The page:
Heritage: When The Blitz was party of everyday life in east London

A fireman enjoys a refreshing cup of tea as he works to clear rubble caused by the bombing of London

A fireman enjoys a refreshing cup of tea as he works to clear rubble caused by the bombing of London by the German Luftwaffe. Picture: PA Archive/PA Images. - Credit: PA Archive/PA Images

In this week’s heritage column, Hainault schoolboy Derek Hall remembers what it was like in east London as the Luftwaffe pulverised neighbourhoods and fighter pilots shot up residential streets.

I remember how much fun we all used to have collecting war memorabilia from crashed aircraft or dropped bombs.

You used to get big jagged shards of metal, horrible looking things, so nasty and jagged with different angles, and then you’d go to school and find out one of your mates had a piece that was a bit longer or a bit more jagged.

You’d go, “corr, what do you want for that?” and he’d say, well I want three pieces like yours!

That’s what it used to be like, we used to work really hard to build up our collections.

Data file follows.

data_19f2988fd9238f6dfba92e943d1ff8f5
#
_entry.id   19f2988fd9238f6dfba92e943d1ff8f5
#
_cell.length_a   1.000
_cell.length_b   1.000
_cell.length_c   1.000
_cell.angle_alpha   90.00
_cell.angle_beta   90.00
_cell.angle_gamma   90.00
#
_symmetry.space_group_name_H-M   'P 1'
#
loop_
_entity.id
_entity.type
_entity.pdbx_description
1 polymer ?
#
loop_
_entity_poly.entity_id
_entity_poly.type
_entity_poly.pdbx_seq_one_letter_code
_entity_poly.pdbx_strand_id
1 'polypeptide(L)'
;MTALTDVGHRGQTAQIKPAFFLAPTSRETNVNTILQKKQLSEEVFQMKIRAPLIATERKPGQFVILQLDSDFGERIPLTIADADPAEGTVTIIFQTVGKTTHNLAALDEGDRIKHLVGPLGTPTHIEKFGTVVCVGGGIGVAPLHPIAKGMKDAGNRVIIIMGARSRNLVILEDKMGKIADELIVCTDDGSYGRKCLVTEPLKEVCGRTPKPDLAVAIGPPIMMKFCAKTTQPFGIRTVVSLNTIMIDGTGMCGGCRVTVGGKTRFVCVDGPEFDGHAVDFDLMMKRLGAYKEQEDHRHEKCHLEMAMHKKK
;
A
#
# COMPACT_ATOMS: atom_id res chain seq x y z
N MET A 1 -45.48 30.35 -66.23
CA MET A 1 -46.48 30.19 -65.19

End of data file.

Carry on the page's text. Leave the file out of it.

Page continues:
They were all brown and rusty, an off colour.

They weren’t metallic, because as soon as they got a bit of dampness on them they’d begin to rust because it was untreated iron.

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I remember when I was living in Dagenham we saw one plane go flying past towards the airfield and the pilot was hanging out of the aircraft and his boot fell off.

The bigger boys climbed over the railway lines to retrieve the boot.

You used to be able to tilt your head up to the sky and watch all the trails of the big German aircraft and the smaller Spitfires and Hurricanes.

It was just like you’d see the big jet trails today, except where those are straight these were at all different heights and angles, you’d get figure of eights and long curves and all sorts.

I don’t know about the adults, but certainly for us as kids we would always stop what we were doing and look up and wonder about what might be about to happen – who would get shot down, and then they would all speed off and there would be fighters trying to chase them away.

My brother was pushing me down the road one day on our three-wheel bike, and this German aircraft came flying above the road shooting up everything.

Fortunately an air raid warden was on station on the road, and he grabbed us as fast as he could and threw us into a shelter, otherwise we would certainly have died.